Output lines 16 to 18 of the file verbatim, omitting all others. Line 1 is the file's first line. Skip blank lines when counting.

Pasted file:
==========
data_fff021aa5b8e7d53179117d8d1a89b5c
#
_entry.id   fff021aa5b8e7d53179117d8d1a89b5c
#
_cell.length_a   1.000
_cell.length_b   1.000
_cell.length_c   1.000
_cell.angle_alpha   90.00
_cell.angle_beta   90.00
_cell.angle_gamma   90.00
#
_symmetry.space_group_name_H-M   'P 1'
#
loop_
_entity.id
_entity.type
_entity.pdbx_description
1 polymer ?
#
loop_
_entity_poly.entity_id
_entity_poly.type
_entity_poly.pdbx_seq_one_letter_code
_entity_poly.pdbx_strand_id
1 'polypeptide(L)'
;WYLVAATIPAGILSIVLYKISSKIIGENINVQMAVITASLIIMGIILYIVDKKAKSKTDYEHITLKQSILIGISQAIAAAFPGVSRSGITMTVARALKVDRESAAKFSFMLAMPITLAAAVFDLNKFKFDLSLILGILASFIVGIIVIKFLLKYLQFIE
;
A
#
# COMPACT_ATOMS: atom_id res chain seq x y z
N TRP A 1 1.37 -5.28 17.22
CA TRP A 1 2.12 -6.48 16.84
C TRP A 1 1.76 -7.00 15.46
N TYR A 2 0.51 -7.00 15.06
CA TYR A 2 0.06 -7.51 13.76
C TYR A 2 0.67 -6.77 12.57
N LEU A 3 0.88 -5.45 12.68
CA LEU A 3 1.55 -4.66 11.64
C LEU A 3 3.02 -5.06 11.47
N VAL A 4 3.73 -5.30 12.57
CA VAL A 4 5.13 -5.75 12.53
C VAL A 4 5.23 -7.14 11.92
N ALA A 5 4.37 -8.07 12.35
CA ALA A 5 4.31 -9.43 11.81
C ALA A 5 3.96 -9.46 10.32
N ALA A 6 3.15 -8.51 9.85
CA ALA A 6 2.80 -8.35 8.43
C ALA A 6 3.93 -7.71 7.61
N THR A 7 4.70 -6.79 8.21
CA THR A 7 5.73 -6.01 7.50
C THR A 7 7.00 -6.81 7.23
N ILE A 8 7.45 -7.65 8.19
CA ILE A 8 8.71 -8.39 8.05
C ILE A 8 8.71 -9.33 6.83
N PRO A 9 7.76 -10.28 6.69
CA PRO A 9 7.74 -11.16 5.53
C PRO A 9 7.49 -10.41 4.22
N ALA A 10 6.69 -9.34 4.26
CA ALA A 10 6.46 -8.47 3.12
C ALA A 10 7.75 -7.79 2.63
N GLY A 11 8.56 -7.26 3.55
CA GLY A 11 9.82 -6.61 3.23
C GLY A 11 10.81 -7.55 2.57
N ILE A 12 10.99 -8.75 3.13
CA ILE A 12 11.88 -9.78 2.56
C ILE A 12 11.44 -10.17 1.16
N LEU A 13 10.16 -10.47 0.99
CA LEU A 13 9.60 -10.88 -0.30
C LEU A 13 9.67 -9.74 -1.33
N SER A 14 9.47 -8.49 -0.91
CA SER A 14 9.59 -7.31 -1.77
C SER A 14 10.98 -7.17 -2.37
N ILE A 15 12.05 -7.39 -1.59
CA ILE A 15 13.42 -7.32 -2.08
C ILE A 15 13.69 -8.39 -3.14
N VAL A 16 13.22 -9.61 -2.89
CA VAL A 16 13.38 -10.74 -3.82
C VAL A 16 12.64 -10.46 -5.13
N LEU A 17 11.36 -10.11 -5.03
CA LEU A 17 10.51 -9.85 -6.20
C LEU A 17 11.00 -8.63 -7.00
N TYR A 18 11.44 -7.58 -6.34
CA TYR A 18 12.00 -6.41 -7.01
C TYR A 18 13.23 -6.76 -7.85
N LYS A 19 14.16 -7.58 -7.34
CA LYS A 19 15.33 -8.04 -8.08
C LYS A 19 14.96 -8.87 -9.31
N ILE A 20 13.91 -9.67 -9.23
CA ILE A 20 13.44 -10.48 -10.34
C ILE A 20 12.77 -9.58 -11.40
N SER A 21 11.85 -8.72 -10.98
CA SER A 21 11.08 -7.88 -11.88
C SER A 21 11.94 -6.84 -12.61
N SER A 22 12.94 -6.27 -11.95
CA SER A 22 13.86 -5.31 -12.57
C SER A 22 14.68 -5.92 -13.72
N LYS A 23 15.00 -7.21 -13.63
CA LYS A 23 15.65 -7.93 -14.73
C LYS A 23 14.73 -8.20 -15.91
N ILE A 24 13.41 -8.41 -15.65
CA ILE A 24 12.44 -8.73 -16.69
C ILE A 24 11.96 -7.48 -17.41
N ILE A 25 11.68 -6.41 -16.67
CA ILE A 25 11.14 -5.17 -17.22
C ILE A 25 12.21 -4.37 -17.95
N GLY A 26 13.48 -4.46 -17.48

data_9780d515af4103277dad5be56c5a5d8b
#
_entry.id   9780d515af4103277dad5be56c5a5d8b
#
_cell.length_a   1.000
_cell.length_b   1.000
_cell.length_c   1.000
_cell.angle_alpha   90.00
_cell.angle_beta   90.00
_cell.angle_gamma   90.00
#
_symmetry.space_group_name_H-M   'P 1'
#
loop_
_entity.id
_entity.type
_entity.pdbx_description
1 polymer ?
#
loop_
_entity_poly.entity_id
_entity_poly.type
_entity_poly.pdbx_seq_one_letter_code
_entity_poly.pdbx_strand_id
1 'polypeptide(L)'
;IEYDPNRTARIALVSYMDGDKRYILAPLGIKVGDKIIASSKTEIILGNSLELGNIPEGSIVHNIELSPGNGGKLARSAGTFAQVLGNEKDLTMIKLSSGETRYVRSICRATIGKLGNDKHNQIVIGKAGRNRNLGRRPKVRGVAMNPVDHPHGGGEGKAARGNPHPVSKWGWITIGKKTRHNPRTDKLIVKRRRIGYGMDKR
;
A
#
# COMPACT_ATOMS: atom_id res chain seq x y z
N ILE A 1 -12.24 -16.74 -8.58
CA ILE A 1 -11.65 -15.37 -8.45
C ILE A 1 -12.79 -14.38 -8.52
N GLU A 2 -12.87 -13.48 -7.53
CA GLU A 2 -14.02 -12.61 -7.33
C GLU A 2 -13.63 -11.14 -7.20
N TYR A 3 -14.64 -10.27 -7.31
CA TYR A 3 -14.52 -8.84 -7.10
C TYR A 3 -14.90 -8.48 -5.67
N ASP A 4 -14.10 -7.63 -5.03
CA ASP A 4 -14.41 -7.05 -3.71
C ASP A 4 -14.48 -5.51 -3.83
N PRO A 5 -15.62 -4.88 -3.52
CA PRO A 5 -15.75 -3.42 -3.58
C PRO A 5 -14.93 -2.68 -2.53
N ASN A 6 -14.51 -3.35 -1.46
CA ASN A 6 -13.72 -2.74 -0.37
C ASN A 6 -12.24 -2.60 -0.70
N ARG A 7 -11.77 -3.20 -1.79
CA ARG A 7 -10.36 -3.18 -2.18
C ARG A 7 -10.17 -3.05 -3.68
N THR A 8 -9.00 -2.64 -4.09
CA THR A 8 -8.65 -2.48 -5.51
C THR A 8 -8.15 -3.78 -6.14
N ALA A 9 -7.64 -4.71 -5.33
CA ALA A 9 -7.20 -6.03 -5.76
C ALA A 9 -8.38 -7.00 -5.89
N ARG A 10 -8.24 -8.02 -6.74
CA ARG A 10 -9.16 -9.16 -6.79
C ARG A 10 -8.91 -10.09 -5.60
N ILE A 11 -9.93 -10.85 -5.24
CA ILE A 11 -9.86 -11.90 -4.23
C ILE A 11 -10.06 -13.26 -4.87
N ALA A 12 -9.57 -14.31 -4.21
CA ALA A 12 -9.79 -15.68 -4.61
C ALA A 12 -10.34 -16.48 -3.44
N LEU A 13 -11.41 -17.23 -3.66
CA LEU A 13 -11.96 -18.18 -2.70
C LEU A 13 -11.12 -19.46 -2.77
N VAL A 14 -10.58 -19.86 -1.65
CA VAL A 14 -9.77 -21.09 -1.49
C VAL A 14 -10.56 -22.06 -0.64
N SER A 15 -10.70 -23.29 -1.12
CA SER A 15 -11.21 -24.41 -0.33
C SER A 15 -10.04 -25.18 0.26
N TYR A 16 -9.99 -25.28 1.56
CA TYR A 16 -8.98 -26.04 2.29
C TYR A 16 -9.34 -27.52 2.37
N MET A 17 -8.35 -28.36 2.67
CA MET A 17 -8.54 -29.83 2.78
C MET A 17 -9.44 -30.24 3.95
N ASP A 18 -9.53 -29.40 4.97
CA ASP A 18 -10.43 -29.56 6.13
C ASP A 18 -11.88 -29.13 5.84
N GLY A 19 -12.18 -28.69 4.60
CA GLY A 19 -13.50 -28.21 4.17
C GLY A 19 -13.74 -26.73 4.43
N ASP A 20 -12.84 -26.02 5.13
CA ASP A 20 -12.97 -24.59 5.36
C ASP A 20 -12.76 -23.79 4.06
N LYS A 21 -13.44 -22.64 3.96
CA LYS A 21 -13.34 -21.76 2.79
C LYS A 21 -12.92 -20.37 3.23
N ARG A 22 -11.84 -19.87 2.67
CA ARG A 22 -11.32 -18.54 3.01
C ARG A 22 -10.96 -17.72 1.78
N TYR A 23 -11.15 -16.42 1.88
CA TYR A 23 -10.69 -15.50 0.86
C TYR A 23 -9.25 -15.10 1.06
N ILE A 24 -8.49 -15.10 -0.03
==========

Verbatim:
_entity.type
_entity.pdbx_description
1 polymer ?